The Financial Conduct Authority v Arch and Others [2020] EWHC 2448 (Comm) - Business Interruption Coverage

On the 9th June 2020, the FCA issued proceedings under Practice Direction 51M  - the Financial Markets Test Case Scheme seeking judicial determination of the scope and meaning of sample insurance wordings to determine Business Interruption policy coverage. 

Eight insurer defendants, Arch Insurance (UK) Limited, Argenta Syndicate Management Limited, Ecclesiastical Insurance Office Plc, Hiscox Insurance Company Limited, MS Amlin Underwriting Limited, QBE Limited, Royal & Sun Alliance Insurance Plc, and Zurich Insurance Plc agreed to participate. The FCA represented the interests of policyholders, who were mainly small to medium sized businesses. 21 sample wordings were considered, but the FCA estimated that 700 types of policies, underwritten by 60 insurers, and held by 370,000 policyholders could be affected by the outcome of the case.

In summation, the Court agreed with the FCA's interpretation of many of the sample wordings, and disagreed with the Insurers' reliance on Orient Express Hotels Ltd v Assicurazioni Generali SpA [2010] EWHC 1186 (Comm) in respect of the question of causation. 

As matters stand, the case is likely to have a substantial impact upon the ability of policyholders to recover under their Business Interruption Policies. There is of course the possibility of a "leapfrog appeal" being made to the Supreme Court. The Interim Chief Executive of the FCA, Christopher Woolard commented:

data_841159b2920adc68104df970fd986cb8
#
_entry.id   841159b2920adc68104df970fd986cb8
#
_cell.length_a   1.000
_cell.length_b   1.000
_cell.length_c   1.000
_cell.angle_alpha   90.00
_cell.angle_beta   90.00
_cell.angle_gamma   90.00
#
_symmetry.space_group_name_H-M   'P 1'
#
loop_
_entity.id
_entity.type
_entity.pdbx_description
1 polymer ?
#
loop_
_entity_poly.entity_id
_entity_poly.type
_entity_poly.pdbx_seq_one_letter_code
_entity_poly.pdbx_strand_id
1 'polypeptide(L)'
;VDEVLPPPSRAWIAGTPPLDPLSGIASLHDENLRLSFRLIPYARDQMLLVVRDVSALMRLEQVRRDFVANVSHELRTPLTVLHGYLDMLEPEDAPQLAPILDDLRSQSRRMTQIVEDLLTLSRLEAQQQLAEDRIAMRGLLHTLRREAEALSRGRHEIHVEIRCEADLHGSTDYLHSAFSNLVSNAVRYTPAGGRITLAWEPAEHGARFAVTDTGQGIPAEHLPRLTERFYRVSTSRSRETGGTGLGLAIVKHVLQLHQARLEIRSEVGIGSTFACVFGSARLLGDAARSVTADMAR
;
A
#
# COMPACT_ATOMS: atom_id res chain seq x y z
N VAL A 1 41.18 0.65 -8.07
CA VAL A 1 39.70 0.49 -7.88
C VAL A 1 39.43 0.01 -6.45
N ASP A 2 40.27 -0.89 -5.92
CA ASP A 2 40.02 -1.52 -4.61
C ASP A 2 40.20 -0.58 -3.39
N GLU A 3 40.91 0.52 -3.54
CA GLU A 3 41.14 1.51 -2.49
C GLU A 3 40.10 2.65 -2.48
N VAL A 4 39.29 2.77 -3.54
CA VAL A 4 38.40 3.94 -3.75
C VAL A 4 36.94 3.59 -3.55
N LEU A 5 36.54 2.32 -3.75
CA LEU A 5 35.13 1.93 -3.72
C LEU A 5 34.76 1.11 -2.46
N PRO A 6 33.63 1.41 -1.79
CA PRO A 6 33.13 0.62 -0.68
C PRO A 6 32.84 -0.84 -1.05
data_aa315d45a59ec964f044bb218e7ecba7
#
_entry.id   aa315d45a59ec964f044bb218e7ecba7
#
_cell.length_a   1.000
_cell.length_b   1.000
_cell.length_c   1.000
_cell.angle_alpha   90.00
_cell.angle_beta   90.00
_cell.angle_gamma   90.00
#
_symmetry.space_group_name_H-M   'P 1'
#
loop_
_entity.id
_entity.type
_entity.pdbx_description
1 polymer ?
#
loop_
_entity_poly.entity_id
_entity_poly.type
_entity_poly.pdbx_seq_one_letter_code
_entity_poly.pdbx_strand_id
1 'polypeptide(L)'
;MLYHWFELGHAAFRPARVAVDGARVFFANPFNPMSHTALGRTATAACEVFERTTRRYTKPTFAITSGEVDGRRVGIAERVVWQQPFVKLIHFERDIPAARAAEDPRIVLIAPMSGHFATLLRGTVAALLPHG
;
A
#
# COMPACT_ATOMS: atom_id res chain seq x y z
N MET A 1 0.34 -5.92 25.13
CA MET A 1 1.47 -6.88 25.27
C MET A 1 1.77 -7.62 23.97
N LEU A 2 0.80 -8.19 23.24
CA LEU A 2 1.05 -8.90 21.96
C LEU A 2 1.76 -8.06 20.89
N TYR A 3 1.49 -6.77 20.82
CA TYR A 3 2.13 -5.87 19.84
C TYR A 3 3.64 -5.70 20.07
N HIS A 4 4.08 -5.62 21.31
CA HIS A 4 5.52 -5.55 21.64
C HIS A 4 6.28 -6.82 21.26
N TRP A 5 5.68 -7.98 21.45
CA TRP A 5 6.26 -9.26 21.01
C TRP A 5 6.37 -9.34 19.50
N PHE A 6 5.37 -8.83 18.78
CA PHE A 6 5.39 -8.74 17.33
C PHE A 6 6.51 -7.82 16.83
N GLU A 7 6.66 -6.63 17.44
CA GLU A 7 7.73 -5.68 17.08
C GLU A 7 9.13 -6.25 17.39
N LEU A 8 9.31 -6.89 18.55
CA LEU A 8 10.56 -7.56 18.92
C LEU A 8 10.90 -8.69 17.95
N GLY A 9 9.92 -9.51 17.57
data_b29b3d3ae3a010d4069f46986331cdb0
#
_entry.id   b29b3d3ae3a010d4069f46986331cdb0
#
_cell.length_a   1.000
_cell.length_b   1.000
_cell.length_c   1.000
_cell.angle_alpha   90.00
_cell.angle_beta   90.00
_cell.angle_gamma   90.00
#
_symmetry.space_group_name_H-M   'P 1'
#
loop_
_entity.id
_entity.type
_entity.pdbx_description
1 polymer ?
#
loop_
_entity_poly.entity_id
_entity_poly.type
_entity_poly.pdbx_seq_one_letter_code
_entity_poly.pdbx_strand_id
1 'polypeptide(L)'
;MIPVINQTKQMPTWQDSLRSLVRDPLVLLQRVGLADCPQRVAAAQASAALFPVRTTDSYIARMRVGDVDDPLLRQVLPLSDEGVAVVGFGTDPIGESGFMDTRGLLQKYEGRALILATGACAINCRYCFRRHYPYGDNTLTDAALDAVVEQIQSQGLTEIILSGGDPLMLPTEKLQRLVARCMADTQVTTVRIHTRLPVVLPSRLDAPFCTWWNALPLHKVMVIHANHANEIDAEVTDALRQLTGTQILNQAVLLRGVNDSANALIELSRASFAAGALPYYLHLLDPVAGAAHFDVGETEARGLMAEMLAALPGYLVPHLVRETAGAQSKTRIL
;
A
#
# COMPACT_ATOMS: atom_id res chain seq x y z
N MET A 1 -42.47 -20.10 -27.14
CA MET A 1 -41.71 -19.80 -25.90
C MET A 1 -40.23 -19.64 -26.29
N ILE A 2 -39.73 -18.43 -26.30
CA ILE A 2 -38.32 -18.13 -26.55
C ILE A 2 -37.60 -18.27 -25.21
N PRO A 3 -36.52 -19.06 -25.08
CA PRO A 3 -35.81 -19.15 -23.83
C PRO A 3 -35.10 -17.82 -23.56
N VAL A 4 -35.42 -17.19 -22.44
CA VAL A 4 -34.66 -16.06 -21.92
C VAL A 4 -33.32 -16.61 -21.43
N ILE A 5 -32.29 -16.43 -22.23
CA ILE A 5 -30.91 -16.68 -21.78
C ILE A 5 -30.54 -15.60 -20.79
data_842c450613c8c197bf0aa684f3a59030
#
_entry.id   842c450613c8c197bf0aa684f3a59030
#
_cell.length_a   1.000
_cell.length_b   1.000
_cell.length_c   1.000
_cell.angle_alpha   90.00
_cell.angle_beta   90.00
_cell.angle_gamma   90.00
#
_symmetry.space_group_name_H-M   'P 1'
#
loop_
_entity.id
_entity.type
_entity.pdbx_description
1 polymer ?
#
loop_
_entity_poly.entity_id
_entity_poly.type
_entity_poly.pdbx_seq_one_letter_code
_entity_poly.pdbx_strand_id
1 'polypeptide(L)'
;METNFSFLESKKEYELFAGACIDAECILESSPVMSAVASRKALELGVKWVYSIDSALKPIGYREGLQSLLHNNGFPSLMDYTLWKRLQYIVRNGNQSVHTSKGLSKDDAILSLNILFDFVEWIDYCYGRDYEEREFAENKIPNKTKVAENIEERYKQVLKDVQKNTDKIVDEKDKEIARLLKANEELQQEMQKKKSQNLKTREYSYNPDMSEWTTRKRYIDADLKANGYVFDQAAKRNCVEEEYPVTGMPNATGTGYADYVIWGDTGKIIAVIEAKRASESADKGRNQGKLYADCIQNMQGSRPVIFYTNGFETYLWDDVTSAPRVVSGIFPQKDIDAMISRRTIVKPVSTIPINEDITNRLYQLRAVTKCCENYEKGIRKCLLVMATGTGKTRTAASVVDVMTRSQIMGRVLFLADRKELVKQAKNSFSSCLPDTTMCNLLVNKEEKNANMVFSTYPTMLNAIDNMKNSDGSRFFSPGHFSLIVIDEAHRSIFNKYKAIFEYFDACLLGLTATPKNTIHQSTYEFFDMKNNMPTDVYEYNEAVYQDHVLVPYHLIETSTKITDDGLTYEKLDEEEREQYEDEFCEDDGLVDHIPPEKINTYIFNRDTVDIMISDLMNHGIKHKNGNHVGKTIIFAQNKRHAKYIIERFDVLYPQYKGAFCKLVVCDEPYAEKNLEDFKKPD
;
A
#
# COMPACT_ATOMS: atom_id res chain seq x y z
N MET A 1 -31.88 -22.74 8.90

Coronavirus is causing substantial loss and distress to businesses and many are under immense financial strain to stay afloat. Our aim throughout this court action has been to get clarity for as wide a range of parties as possible, as quickly as possible and today’s judgment removes a large number of those roadblocks to successful claims, as well as clarifying those that may not be successful.

‘Insurers should reflect on the clarity provided here and, irrespective of any possible appeals, consider the steps they can take now to progress claims of the type that the judgment says should be paid.  They should also communicate directly and quickly with policyholders who have made claims affected by the judgment to explain next steps.

‘If any parties do appeal the judgment, we would expect that to be done in as rapid a manner as possible in line with the agreement that we made with insurers at the start of this process. As we have recognised from the start of this case, thousands of small firms and potentially hundreds of thousands of jobs are relying on this.’